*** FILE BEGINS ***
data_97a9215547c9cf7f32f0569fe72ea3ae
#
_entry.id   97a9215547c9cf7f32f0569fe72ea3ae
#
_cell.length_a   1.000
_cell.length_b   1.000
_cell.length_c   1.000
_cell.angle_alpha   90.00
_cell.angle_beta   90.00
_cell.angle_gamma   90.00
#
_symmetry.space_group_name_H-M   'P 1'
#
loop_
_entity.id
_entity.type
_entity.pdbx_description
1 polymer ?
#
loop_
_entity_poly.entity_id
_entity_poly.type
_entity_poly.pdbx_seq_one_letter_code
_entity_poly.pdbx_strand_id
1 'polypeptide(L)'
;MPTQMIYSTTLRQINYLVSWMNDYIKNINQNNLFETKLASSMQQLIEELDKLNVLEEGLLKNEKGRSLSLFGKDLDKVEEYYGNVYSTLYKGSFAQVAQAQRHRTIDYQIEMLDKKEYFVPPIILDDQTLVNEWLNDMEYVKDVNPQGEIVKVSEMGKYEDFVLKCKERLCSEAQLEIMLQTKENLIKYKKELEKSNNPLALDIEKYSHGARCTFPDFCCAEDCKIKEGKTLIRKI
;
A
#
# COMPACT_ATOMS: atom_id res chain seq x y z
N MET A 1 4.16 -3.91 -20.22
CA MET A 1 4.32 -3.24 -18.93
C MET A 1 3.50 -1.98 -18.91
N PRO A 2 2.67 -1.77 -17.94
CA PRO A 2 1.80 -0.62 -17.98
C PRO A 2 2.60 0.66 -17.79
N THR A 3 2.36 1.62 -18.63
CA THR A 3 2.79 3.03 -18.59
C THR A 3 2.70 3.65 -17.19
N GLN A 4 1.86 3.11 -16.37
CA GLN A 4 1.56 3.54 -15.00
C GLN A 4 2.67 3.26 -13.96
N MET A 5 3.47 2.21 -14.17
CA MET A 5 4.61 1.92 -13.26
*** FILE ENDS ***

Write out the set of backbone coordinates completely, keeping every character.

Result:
data_97a9215547c9cf7f32f0569fe72ea3ae
#
_entry.id   97a9215547c9cf7f32f0569fe72ea3ae
#
_cell.length_a   1.000
_cell.length_b   1.000
_cell.length_c   1.000
_cell.angle_alpha   90.00
_cell.angle_beta   90.00
_cell.angle_gamma   90.00
#
_symmetry.space_group_name_H-M   'P 1'
#
loop_
_entity.id
_entity.type
_entity.pdbx_description
1 polymer ?
#
loop_
_entity_poly.entity_id
_entity_poly.type
_entity_poly.pdbx_seq_one_letter_code
_entity_poly.pdbx_strand_id
1 'polypeptide(L)'
;MPTQMIYSTTLRQINYLVSWMNDYIKNINQNNLFETKLASSMQQLIEELDKLNVLEEGLLKNEKGRSLSLFGKDLDKVEEYYGNVYSTLYKGSFAQVAQAQRHRTIDYQIEMLDKKEYFVPPIILDDQTLVNEWLNDMEYVKDVNPQGEIVKVSEMGKYEDFVLKCKERLCSEAQLEIMLQTKENLIKYKKELEKSNNPLALDIEKYSHGARCTFPDFCCAEDCKIKEGKTLIRKI
;
A
#
# COMPACT_ATOMS: atom_id res chain seq x y z
N MET A 1 4.16 -3.91 -20.22
CA MET A 1 4.32 -3.24 -18.93
C MET A 1 3.50 -1.98 -18.91
N PRO A 2 2.67 -1.77 -17.94
CA PRO A 2 1.80 -0.62 -17.98
C PRO A 2 2.60 0.66 -17.79
N THR A 3 2.36 1.62 -18.63
CA THR A 3 2.79 3.03 -18.59
C THR A 3 2.70 3.65 -17.19
N GLN A 4 1.86 3.11 -16.37
CA GLN A 4 1.56 3.54 -15.00
C GLN A 4 2.67 3.26 -13.96
N MET A 5 3.47 2.21 -14.17
CA MET A 5 4.61 1.92 -13.26